Amongst Conor McGregor fans, the episodes of UFC 202 Embedded that were released following the wild events of Wednesday’s pre-fight press conference must have made for uncomfortable viewing.
The Irish fighter’s impulsive decision to fire full cans of Monster Energy at Nate Diaz and his entourage, who were dangerously close to spectators, members of the media and security staff, led to claims that the master manipulator had once again fallen for Diaz’s psychological ploys.
Episodes 4 and 5 of the UFC’s fly on the wall vlog series seemed to confirm this theory.
“What’s he getting out of here for, we have to face off,” said McGregor, after the presser came to it’s abrupt end. “Let’s keep it going. The little fool!”
“I’m going to kill your man. I’m going to bleeding burst your man,” he added, before letting out an exasperated cry. “Fuck all that.”
Only days prior to a fight in which a measured, calculated performance is required of him, McGregor seemed in the mood for a brawl.
The video even had some members of the Diaz camp in a celebratory mood. Chris Avila, who makes his promotional debut opposite McGregor’s teammate Artem Lobov on Saturday night, told MMAFighting that the Stockton contingent had scored a big victory at the David Copperfield Theatre.
“He looked like he was throwing a tantrum after,” said the California featherweight. “From the looks of it, Nate’s in his head.”
“We’re 1-0 now. It’s started. It all starts when you get here, so we’re 1-0 right now. We won the press conference.”
On Friday however, coach John Kavanagh played down the idea that this incident had a major impact on his fighter’s mindset, although he did acknowledge that there was an initial emotional response.
“A lot of, as I call them, the MMA psychiatrists have been reading a lot into that video,” Kavanagh told the42. “My girlfriend, Orla, and [Conor’s girlfriend] Dee were both in the line of fire. Actually Dee got hit by a roll of tape and Orla almost got hit by a bottle. I got hit by a hot coffee and it sprayed onto Orla as well. So there was never going to be anything except an emotional response to that.”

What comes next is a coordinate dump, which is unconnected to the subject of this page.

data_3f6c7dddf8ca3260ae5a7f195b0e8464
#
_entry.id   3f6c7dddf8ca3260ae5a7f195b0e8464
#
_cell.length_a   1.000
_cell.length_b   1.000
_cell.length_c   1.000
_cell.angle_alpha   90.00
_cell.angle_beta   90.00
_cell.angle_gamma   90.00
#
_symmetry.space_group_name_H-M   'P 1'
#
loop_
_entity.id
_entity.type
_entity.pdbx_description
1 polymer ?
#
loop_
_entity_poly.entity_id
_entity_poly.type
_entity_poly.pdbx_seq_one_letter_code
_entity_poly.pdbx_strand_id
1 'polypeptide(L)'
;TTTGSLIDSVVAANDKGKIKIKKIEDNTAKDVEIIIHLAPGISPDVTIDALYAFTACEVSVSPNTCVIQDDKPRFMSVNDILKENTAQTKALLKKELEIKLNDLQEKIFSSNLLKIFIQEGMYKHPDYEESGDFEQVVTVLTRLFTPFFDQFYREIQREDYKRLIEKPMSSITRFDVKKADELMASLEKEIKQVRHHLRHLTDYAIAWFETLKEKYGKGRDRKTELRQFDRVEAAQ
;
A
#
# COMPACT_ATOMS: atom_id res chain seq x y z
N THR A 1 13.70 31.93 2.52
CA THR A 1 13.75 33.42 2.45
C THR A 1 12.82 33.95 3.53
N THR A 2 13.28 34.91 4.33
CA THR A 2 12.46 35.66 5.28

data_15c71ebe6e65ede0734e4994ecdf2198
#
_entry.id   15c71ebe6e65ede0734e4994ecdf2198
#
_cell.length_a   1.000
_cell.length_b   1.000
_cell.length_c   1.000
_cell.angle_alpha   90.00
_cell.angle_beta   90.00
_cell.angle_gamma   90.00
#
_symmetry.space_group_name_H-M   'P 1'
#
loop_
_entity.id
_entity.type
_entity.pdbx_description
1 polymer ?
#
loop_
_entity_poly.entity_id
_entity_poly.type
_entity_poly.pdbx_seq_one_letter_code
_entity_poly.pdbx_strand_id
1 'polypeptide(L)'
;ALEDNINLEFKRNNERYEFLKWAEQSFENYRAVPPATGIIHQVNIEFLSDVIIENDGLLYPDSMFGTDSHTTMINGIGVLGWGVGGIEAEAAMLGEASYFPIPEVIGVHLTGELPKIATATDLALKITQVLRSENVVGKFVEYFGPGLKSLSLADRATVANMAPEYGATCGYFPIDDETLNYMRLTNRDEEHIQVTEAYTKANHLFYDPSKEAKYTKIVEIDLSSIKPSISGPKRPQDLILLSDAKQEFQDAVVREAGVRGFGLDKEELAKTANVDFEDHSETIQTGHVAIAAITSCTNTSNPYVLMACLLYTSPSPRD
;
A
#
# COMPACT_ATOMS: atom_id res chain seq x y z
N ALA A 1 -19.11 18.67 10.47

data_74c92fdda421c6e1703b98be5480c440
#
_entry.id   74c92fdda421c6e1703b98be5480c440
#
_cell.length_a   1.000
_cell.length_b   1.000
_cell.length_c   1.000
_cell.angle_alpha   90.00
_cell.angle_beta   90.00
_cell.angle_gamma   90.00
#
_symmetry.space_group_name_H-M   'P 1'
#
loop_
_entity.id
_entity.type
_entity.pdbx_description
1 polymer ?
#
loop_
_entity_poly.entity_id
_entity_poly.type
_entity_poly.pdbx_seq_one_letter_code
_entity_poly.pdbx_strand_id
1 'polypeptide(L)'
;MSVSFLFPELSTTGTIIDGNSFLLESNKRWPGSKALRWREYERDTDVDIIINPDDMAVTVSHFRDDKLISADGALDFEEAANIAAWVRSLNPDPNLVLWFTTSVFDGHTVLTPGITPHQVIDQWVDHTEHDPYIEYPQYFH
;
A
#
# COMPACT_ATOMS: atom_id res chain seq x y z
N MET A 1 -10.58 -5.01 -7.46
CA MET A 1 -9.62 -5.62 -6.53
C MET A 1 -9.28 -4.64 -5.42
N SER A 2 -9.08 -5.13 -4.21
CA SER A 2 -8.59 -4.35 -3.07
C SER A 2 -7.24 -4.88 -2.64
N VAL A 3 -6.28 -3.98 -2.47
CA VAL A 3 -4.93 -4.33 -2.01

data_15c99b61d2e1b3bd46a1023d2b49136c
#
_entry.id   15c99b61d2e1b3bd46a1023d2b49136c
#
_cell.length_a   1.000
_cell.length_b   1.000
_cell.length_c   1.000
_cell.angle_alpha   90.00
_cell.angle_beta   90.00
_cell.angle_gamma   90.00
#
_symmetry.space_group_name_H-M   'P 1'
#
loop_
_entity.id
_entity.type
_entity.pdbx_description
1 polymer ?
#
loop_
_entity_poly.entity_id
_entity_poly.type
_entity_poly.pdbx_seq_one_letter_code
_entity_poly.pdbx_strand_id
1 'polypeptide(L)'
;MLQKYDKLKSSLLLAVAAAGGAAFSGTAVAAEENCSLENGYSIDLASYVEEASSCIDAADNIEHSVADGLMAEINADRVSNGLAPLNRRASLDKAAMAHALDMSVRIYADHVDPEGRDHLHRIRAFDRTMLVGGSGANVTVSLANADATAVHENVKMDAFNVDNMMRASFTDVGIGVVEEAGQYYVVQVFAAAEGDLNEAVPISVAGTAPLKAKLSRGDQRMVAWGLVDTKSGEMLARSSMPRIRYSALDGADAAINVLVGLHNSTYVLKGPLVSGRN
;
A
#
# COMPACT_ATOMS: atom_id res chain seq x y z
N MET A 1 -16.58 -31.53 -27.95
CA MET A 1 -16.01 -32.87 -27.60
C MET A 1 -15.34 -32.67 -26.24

“It’s one thing pushing and shoving on the stage, I don’t mind that – that’s a bit of fun. You don’t take it all that serious. But it’s another thing taking the high ground and throwing full bottles of water down on a fighter’s girlfriend. And they were aiming for us, they weren’t even aiming for Conor, they were aiming at us.”
“So, what was going to happen with a camera following us for the first minute or two? It wasn’t going to be anything else except that. Now, what followed an hour later? We were back to the way we were.”
Kavanagh added that McGregor isn’t going to let this strange debacle undo months of hard work and focus.
“We have a solid gameplan, this is not a street fight, this is not a brawl,” he said. “We are not going in there with that in mind. We are going in there with a plan that’s taken 4 or 5 months at this stage to conceive, prepare for and now time to execute.”
Still, the SBG Ireland founder did admit that he lost a great deal of respect for the Diaz camp because of their actions at the media junket.
“Before every fight there’s build-up,” said the Brazilian jiu-jitsu black belt. “It’s a fight at the end of the day. I have no problem with that. I have no problem with the back and forth and, at the weigh-ins, the pushing and shoving. I’ve never had a problem with that. And then, when the fight’s over, you bow, you shake hands, respect is shown. But that’s going to be hard for me to come back from. They new there were girlfriends down there, there was kids down there, and they instigated it. And that’s a lot of respect lost for me.”
Shortly after the last fight, Kavanagh tweeted a picture of he and Diaz’s teammate Jake Shields hanging out in a nightclub. The message that accompanied the photo read; “Fight to the death and then share the secrets.”
It was a show of real class and sportsmanship from both men, especially considering the animosity that had characterised the brief run-in to the bout and the fact that Shields had been a central to it.
— Coach Kavanagh (@John_Kavanagh) March 6, 2016
However, Kavanagh revealed that it was Shields who launched the cup of hot coffee in his direction on Wednesday. Thus, the Dubliner was reluctant to forecast such an amicable post-fight atmosphere this time around.
“We had a lot[of trash-talk] in the last build-up, and when I happened to bump into Jake at the club after the loss, I was the first to shake his hand and congratulate him and his team. And I thought we would do the same this time. Let’s have the build-up, let’s have a good contest, and hope to bump into them again and shake hands on a profitable night and on what’s going to be a fantastic fight. But that’s marred it for me. That man aimed a hot coffee at my face, and it’s hard to let that go.”